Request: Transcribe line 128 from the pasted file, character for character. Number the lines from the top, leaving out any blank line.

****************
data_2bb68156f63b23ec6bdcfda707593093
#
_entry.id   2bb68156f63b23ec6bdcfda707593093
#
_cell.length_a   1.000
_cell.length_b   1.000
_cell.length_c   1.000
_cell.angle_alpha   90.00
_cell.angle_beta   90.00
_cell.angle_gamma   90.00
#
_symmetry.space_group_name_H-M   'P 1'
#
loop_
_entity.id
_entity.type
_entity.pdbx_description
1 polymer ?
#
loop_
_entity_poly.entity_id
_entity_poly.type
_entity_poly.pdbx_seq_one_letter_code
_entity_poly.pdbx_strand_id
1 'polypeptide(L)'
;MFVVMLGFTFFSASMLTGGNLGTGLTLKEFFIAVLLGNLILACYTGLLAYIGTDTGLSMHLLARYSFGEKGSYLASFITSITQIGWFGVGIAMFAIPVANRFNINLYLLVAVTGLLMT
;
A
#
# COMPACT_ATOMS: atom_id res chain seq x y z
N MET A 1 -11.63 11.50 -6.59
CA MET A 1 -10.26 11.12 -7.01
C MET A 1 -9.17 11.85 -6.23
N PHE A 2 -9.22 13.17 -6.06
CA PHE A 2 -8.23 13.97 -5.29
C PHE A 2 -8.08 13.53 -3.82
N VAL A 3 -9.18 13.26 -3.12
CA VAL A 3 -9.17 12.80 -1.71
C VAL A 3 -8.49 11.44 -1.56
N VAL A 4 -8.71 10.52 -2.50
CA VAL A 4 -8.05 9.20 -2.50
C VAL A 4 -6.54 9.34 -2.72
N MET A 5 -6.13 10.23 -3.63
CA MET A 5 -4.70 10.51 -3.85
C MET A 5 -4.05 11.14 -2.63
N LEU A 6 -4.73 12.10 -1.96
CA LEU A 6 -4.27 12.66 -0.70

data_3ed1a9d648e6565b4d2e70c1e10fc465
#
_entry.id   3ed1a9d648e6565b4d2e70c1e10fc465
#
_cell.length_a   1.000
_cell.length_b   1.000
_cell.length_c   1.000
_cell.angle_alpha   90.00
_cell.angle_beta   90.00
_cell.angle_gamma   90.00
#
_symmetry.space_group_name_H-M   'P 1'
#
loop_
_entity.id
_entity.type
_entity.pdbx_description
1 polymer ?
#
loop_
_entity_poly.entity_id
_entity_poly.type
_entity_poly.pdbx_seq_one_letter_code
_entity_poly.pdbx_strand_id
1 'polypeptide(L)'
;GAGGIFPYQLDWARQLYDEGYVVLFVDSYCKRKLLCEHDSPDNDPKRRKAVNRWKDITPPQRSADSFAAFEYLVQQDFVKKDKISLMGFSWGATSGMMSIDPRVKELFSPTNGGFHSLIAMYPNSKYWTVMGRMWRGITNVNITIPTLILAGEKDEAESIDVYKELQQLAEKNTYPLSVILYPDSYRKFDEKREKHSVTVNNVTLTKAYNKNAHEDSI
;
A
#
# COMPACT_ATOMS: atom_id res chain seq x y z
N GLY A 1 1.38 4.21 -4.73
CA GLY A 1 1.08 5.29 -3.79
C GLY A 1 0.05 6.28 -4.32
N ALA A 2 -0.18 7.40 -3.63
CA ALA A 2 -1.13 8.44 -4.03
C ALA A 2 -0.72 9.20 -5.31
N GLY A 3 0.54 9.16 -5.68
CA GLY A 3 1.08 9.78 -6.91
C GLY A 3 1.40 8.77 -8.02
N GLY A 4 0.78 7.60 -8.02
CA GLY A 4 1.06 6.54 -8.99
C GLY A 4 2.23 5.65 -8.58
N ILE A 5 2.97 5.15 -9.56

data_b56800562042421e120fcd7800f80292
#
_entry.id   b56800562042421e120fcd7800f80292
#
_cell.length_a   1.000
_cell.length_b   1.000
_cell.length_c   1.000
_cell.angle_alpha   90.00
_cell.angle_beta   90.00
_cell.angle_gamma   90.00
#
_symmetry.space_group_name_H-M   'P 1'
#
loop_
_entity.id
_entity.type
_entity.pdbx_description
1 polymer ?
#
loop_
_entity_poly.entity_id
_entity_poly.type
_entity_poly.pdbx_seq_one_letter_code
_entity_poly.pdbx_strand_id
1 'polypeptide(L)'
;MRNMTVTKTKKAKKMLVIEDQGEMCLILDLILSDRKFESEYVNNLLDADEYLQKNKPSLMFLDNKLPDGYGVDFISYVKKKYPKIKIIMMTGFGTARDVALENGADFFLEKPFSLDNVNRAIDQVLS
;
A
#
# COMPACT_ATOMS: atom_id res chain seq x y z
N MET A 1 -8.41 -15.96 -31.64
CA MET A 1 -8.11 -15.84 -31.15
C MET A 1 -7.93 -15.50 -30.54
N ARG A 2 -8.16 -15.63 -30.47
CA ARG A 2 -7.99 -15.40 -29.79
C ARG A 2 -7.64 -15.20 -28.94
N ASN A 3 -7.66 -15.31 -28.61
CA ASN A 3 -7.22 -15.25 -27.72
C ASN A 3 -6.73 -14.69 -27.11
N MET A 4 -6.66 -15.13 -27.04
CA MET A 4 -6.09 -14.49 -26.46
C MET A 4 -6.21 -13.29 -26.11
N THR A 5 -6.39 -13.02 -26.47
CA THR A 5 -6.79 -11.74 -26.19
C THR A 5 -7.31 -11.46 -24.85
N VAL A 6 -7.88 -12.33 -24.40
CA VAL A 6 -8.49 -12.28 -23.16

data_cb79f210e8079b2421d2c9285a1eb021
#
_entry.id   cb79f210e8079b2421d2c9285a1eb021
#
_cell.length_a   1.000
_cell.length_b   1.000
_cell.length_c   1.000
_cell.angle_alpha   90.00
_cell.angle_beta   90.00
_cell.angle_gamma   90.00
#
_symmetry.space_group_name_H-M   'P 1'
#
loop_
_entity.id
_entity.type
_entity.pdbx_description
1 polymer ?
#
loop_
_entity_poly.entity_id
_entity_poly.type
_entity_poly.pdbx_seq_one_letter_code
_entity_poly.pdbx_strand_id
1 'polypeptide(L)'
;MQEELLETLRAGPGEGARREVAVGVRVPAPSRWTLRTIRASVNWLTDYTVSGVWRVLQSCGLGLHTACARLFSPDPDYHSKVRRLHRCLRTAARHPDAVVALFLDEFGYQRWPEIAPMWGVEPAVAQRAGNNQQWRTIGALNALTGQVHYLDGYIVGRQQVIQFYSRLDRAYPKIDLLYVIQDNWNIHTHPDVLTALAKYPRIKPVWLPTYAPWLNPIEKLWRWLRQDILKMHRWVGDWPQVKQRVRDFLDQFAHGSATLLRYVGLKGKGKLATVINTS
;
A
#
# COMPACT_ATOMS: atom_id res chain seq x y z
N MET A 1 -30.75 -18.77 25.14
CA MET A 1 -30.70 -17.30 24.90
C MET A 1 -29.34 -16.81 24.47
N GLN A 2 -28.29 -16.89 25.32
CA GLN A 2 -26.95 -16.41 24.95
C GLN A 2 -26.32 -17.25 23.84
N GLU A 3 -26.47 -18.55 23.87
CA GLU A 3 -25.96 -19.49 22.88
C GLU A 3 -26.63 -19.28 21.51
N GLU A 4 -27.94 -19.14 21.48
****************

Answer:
CA ASN A 3 -7.22 -15.25 -27.72